Paypal-Palomino@chillypepper.org

THANK YOU for everything we have received. **

This is the link to our NEW Chilly Pepper’s Wild Horse & Orphan Foal Adoption Page, where you can see the progress and new lives of the horses YOU HAVE HELPED SAVED! (I can’t believe I didn’t do this years ago, but it is so fun to see the horses, babies and critters that are enjoying and thriving in their new lives.) Due to a facebook glitch, I am actually blocked off the old page, so we started a brand new, improved one.)

https://www.facebook.com/groups/543121366934903

https://smile.amazon.com/ch/55-0882407 If you shop at Amazon, please go to this link.

BELOW: Meet Naveah. She was an emergency save in the middle of all the rest. I didn’t have time to post her rescue so here she is:

IF YOU WOULD LIKE TO KEEP HELPING US SAVE MORE LIVES, YOU CAN GO TO:

You can go to gofundme

You can go to Paypal

if you would like to help these horses.

->You can donate via check at: (PLEASE NOTE NEW PO BOX #)

Chilly Pepper – Miracle Mustang,

PO Box # 233

Golconda, NV 89414

You can also donate via credit card by calling Palomino at 530-339-1458.

NO MATTER HOW BIG OR HOW SMALL – WE SAVE THEM ALL!

SAVING GD’S CRITTERS – FOUR FEET AT A TIME

Chilly Pepper – Miracle Mustang, WIN Project – Rescue & Rehab

We are now part of the WIN Organization

WIN (WILD HORSES IN NEED) is a 501c3 IRS EIN 55-0882407_

If there are ever funds left over from the cost of the rescue itself, the monies are used to feed, vet, care for and provide shelter and proper fencing for the animals once they are saved.

Donate to Help

After The Winter Break 3 29 21 29

CHASITY’S CHALLENGES: After the Winter Break: 3-29-21

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Due to the colder and more inclement weather here in Colorado, Chasity has been off her exercise program for about three months. It was time to get back to work! No matter how long it has been between lessons, when you have a specific routine, the equines seem to comply easily because they know what to expect, beginning with going to their regular work station to be groomed and tacked up. In order to keep upper respiratory disease at bay, eye infections and ear problems to a minimum, it is advisable to clean these areas with a damp towel regularly. Be polite and wipe the towel in the direction that the hair lays and clean the nostrils with a circular motion. This repetition will prevent them from getting head shy.

Chasity still thinks the vacuum cleaner is questionable, but she tolerates it now. Not only does it pull the dirt from the skin for healthy hair growth, it also promotes circulation better than massage and does a better job at softening her “fat roll.” I used massage in the beginning when Chasity first came here with her enlarged crest (photo below on the right).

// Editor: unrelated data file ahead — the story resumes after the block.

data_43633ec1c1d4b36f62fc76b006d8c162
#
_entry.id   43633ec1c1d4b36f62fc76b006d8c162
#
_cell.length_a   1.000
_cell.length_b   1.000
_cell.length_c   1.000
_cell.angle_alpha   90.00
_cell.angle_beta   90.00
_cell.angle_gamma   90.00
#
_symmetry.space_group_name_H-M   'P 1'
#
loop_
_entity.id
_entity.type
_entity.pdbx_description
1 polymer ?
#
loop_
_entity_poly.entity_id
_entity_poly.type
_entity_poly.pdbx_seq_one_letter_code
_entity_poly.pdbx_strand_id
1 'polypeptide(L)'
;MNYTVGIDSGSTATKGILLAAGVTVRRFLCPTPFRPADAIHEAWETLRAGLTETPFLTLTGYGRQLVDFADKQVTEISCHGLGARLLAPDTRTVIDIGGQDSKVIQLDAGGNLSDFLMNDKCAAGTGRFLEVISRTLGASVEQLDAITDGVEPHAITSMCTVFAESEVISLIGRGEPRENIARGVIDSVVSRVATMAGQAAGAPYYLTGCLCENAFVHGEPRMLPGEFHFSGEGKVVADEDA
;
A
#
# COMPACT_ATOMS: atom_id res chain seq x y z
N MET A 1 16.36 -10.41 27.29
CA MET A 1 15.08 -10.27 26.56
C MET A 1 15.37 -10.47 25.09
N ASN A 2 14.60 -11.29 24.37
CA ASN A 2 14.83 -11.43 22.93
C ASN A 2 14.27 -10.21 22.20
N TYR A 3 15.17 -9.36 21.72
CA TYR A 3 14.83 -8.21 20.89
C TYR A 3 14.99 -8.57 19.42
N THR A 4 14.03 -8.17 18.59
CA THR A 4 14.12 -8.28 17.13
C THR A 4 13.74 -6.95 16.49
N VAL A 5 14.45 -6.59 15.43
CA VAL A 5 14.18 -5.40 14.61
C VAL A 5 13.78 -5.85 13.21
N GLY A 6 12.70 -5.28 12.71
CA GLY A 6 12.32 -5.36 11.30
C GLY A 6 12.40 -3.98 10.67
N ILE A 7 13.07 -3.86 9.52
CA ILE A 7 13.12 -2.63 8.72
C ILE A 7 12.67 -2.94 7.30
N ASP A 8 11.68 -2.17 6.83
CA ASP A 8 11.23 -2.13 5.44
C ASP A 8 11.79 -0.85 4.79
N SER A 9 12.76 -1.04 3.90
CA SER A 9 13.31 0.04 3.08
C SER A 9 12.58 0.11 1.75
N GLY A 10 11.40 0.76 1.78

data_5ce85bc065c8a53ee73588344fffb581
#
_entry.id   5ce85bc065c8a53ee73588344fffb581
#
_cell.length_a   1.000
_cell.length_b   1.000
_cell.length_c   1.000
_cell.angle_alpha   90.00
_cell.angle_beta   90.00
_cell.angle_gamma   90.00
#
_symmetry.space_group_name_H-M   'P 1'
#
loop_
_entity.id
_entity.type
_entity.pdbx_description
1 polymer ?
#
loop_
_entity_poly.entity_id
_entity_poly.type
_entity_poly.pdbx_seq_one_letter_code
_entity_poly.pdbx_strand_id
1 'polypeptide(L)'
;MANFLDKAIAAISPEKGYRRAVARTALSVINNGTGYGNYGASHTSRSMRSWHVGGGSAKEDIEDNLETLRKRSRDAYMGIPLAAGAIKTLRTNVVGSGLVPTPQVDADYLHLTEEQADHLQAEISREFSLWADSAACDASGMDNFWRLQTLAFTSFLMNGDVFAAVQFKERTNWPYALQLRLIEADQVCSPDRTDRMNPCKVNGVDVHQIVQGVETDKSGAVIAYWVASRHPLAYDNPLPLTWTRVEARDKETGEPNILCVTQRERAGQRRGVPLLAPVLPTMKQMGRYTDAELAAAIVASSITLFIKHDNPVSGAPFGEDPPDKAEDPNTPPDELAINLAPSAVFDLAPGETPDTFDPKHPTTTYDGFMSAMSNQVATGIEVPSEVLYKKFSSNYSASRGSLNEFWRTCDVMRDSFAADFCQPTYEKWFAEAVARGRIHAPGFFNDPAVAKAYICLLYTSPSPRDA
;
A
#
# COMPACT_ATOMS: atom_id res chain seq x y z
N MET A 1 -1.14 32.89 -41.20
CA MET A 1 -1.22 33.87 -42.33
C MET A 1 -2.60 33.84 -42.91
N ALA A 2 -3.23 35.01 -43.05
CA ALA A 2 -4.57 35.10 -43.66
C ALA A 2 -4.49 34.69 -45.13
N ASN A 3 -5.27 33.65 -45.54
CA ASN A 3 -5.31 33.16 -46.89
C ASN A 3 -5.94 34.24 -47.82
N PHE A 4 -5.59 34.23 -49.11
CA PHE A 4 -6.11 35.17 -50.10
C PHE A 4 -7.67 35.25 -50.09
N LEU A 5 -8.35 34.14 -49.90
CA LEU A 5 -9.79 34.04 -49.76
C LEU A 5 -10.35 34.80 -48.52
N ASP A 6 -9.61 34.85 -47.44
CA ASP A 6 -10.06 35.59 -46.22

It had become somewhat enlarged again about three weeks ago, but after two sessions with the vacuum cleaner, it has decreased substantially already.

Another valuable therapeutic grooming tool is this simple human, multi-bristled hairbrush. It is not only VERY helpful during shedding, but also works to further stimulate the hair coat and promote better circulation, as well as efficiently removing dirt from the skin. I have found it to be more helpful for healthy hair than any equine grooming tools. The long, thick hair coats of winter and spring stay soft and healthy when I use this hair brush over the entire body. I only clip bridle paths when the weather gets warmer and I leave body clipping for showing. The only other grooming tools I use are a shedding blade to remove mud and a dandy brush to finish the coat. They can have balding spots from rubbing during the shedding season and may even get sores, but I just treat those with Neosporin and they recede quickly. A healthy hair coat will insulate your equine from the heat and cold and protect them from insects better than any artificial products or practices.

Equines do like feeling clean all over and really do appreciate your efforts at keeping them this way…although, they don’t necessarily show it when the first thing they do after a good grooming is to go for a good roll in the dirt!!! Still, they do seem to realize that you care and will show their appreciation in a multitude of other ways…like being happy to leave their companions to go with YOU and stand quietly during grooming, tacking and hoof care!

Feeding is a very important consideration for healthy hooves as are regular trims when needed, usually every 8-10 weeks. For donkeys, it can even be longer between trims when they wear their hooves in good balance. Chasity had hoof issues when she first arrived, but is now sporting healthy balanced feet! Remember that Longears will be more upright and have more heel than horses and ponies…and donkeys will typically be more upright and have more heel than mules.

Fitting saddles can be tricky. Make sure the saddle makes even contact behind the withers and over the back with relief from pressure over the spine. Many saddles sit too high and cause centralized and uneven pressure across the back. Pressure points are easily identified after a workout. The back will be sweaty, but the pressure points will be dry.

Place the saddle in the center of the back, behind the shoulder blade, the girth falling 4” behind the forearm where the skin is thicker and body begins to swell. I have successfully used cruppers with the buckles set away from the tail to hold it in place. The crupper is adjusted with just enough tension so the tail will still be able to rest comfortably.